-d "username=$RT_USER" -d "scope=member-of-groups:readers" -d "expires_in=600")

export RT_ACCESS_TOKEN=$(echo "$RESPONSE"| jq -r .access_token)

s2i build https://github.com/memsharded/example-poco-timer cpp-conan-builder:0.1 timer-app:0.1
-e "RT_CONAN_URL=$RT_URL/api/conan/conan-local" -e "RT_USER=$RT_USER" -e

Run the C++ containerized app created in the previous step.

docker run -it timer-app:0.1

The following script runs when the container starts:

echo "Running Timer C++ Application"
cd $HOME && ./bin/timer

A Peek Behind the Scenes: Running C++ Containerized Apps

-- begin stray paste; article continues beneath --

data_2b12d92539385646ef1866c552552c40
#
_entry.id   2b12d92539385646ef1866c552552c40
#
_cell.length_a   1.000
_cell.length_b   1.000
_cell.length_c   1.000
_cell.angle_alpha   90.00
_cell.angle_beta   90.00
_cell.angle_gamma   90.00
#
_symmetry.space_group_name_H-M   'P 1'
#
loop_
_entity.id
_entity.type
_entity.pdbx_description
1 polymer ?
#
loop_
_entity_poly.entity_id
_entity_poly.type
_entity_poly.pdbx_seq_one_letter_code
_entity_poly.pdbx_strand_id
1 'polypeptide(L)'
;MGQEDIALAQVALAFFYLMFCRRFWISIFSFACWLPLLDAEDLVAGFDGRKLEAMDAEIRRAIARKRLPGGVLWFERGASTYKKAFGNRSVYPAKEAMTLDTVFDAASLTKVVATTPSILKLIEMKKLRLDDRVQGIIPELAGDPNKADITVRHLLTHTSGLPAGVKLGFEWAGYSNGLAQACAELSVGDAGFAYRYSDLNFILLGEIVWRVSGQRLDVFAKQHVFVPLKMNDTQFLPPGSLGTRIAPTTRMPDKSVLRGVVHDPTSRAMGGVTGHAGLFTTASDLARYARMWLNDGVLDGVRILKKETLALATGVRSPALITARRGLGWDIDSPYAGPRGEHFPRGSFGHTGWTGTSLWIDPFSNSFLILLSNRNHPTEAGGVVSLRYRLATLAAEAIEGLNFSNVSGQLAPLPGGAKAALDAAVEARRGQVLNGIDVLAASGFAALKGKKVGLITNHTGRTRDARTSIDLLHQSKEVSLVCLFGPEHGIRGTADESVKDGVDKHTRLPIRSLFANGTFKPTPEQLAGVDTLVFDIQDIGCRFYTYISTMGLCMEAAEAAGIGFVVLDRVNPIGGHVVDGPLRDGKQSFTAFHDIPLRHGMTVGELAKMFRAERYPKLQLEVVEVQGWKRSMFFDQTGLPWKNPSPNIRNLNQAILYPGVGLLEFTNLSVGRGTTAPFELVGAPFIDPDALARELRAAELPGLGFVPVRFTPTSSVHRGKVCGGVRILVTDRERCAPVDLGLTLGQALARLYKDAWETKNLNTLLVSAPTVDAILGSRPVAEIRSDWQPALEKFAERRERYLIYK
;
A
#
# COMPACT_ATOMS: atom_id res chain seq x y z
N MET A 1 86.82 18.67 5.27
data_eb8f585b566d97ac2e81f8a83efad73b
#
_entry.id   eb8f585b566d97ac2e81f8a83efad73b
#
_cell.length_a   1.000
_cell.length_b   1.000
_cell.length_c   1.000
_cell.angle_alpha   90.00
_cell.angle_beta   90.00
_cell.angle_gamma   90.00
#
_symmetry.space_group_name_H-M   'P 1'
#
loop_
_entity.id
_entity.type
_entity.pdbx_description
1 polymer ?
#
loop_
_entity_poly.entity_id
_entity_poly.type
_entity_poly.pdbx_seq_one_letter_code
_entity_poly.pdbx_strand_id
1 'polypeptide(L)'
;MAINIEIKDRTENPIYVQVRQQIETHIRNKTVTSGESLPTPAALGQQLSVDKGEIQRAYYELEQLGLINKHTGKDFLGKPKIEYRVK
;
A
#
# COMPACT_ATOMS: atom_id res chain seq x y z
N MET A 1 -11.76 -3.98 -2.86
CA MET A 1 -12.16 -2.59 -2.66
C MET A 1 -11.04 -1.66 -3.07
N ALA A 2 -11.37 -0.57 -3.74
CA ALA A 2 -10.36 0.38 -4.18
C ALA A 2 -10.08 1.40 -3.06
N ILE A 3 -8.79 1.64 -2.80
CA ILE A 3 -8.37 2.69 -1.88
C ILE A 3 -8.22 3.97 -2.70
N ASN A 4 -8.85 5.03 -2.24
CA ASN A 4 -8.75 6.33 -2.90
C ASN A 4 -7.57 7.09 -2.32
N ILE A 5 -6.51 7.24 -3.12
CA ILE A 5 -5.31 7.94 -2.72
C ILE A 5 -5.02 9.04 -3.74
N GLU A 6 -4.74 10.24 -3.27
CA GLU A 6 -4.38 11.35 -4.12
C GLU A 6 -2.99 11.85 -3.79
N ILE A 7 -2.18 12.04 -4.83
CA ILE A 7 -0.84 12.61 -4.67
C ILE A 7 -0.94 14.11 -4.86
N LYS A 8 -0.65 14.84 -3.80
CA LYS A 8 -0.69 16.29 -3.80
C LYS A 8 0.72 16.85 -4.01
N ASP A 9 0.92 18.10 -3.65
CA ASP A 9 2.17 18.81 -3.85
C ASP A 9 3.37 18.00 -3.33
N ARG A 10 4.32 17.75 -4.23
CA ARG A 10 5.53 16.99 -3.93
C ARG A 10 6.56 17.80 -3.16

The following five steps are triggered by the Source to Image command:

  1. The container for the builder image starts and includes the required set of tools for compiling the C++ projects.
  2. A Git clone of the project is executed.
  3. The assemble (build script) is executed that is responsible for building the project using Conan. In this step, the pre-compiled packages of dependencies are downloaded from Conan repositories (Artifactory, conan-center).
  4. Once completed, the output binary is created.
  5. A new Docker manifest is created that has an extra Docker image layer that includes the output binary generated in step 3. This image is tagged using the name specified in the S2I command.
  6. The run script is executed when the containerized application starts.

Now that you’re up and running, hop over to learn more about Conan and Artifactory.